Three Flags Over Los Angeles
Three Flags Over Los Angeles (2016)
Last month I was going through a boxload of books from my mother’s house and found her “Y2K Preparedness Handbook.” It was amusing to see, but it was also depressing to be reminded of how easy it is to terrorize human beings. It’s almost as if human beings need to be terrorized, and that it’s our natural default response to most any situation. Having lived through the 1970 October Crisis, I saw firsthand how (what turned out in the end to only be thirty-five) FLQ members shut down an entire country. Since then, there have been countless new terrorist entities, many of which, in hindsight, can be largely seen as carefully constructed mirages. Take Greece’s 2012 financial crisis: “You mean to say that if Greece defaults on its Euro-loans, it could trigger a chain reaction that could, in turn, cause the collapse of the EU and quite possibly the entire global economy?” Terror has definitely upped its game since 2012.
Linking theology to terror is a classic gambit for those seeking control a place or situation, and it remains the best way to get bang for your terror buck. The process of fusing religion to terror actually has a name. It’s called all of human history, and as we continually see over and over, both society and history enjoy giving almost unlimited airtime to almost any fresh new terror rebranding. Such was the case with ISIS, who truly came into their own in the years between 2010 and 2020, seem to have lost their thrust in recent years, but will, I’m sure, be back again soon enough. The thing about ISIS was that they would do (just like Europe in the Dark Ages) almost anything to other human beings to foster a sense of terror. To terrorize you need to shock, and a successful terrorist is one who elicits the response: “I can’t believe they actually did that.” As a life pro tip, I’d say that the moment you find yourself saying “I can’t believe they actually did that” in any situation means you’re dealing with people who mean business, and being nicey-nicey won’t cut it.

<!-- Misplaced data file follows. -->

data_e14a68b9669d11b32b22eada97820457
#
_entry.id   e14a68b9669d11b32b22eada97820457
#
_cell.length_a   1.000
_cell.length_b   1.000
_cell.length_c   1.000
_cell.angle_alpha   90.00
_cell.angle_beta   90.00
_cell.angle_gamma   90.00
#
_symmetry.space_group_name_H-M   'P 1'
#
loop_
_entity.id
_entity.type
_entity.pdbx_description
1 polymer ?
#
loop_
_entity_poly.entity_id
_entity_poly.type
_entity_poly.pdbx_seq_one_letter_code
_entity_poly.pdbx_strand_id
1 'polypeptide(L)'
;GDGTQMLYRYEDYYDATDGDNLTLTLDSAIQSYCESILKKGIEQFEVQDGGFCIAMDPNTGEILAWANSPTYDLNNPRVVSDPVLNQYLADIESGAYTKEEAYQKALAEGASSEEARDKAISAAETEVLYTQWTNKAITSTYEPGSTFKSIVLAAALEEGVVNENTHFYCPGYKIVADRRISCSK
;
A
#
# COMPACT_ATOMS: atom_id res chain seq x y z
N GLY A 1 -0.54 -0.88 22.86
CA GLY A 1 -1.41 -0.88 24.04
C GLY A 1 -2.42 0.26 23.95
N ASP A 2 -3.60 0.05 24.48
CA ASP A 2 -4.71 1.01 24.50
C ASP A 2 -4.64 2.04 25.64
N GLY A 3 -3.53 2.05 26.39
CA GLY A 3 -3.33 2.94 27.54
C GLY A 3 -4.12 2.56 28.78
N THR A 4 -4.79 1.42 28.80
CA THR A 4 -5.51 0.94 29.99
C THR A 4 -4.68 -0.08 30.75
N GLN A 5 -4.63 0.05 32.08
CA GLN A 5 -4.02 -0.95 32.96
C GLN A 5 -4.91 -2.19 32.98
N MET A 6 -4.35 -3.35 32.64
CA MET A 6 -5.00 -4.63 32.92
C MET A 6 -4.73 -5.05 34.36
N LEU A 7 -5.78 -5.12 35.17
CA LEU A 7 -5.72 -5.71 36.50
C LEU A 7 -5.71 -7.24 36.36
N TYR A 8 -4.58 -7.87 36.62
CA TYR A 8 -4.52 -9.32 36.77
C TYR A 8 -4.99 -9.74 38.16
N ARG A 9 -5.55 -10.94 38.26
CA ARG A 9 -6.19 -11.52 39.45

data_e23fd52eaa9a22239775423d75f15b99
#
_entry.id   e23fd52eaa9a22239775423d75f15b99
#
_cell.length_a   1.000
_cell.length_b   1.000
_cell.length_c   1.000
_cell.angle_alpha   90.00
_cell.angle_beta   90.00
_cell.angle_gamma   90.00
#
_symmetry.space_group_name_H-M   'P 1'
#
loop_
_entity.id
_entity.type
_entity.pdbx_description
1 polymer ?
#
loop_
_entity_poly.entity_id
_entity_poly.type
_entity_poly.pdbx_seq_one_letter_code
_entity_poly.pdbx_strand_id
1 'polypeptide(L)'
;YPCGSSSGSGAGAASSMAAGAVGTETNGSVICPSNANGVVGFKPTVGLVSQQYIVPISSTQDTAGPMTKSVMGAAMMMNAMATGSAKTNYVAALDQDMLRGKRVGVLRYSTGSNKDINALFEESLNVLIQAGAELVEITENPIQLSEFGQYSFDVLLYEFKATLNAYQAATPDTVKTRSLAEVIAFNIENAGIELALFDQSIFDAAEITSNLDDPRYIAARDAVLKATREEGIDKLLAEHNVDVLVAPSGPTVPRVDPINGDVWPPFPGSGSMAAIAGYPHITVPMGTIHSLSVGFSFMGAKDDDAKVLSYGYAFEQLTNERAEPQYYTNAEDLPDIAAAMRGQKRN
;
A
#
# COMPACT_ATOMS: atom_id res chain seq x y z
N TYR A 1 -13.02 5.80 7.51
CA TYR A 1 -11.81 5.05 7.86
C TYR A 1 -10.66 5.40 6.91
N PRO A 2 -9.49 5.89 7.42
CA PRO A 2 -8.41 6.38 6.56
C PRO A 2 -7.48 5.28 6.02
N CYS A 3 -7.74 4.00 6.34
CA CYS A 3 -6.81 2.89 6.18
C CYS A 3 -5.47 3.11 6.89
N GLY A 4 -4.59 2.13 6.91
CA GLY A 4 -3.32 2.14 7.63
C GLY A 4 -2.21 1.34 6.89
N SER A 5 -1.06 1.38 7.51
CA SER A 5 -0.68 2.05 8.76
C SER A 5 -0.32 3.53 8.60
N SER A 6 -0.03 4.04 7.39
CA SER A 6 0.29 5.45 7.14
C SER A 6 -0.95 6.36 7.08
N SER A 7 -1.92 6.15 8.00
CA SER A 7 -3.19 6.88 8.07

In 2016 I decided to investigate ISIS’s branding: its highly recognizable black flag with Arabic characters. It was for a show in Los Angeles. My idea was to create three flags that evoked fear from a distance, but was neutralized upon seeing them up close. The fear is the dark side of terror; the relief is the refuge of secularity. I chose three logos that resemble (in some way) Arabic script, but also spoke of Los Angeles. To this end I worked with the logos of the LA Dodgers, Coca-Cola and Walt Disney, printing them in white, reversing them, and placing them upside-down onto black backgrounds. When I sent the files to the printer, I got an email back from him saying, “Doug, what the—?” I told him to look at them a bit more closely at the text. Phew. A big point of this whole exercise was to foreground the idea that history comes and goes and that more often than not, what was once the boogeyman ends up quickly stale-dating as our one true enemy, time, passes and turns everything to peace.